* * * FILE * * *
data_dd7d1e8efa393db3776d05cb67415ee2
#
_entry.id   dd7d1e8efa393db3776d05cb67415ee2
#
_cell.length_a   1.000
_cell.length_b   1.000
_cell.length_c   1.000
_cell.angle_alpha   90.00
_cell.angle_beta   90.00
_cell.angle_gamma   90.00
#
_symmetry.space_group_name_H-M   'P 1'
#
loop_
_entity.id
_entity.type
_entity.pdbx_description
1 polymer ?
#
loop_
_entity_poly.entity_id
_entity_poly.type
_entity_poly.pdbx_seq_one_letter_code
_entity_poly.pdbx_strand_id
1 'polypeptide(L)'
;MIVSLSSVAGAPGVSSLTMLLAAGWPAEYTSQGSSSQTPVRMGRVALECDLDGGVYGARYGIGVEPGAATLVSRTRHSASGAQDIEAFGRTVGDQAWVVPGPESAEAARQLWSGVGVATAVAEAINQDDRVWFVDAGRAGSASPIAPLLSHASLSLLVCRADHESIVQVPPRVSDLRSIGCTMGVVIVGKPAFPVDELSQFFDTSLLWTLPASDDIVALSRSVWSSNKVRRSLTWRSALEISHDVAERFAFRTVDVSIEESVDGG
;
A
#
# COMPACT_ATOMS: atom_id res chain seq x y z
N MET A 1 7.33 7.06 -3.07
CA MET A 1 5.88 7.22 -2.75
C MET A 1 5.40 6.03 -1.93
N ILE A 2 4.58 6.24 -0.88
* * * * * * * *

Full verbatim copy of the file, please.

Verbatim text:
data_dd7d1e8efa393db3776d05cb67415ee2
#
_entry.id   dd7d1e8efa393db3776d05cb67415ee2
#
_cell.length_a   1.000
_cell.length_b   1.000
_cell.length_c   1.000
_cell.angle_alpha   90.00
_cell.angle_beta   90.00
_cell.angle_gamma   90.00
#
_symmetry.space_group_name_H-M   'P 1'
#
loop_
_entity.id
_entity.type
_entity.pdbx_description
1 polymer ?
#
loop_
_entity_poly.entity_id
_entity_poly.type
_entity_poly.pdbx_seq_one_letter_code
_entity_poly.pdbx_strand_id
1 'polypeptide(L)'
;MIVSLSSVAGAPGVSSLTMLLAAGWPAEYTSQGSSSQTPVRMGRVALECDLDGGVYGARYGIGVEPGAATLVSRTRHSASGAQDIEAFGRTVGDQAWVVPGPESAEAARQLWSGVGVATAVAEAINQDDRVWFVDAGRAGSASPIAPLLSHASLSLLVCRADHESIVQVPPRVSDLRSIGCTMGVVIVGKPAFPVDELSQFFDTSLLWTLPASDDIVALSRSVWSSNKVRRSLTWRSALEISHDVAERFAFRTVDVSIEESVDGG
;
A
#
# COMPACT_ATOMS: atom_id res chain seq x y z
N MET A 1 7.33 7.06 -3.07
CA MET A 1 5.88 7.22 -2.75
C MET A 1 5.40 6.03 -1.93
N ILE A 2 4.58 6.24 -0.88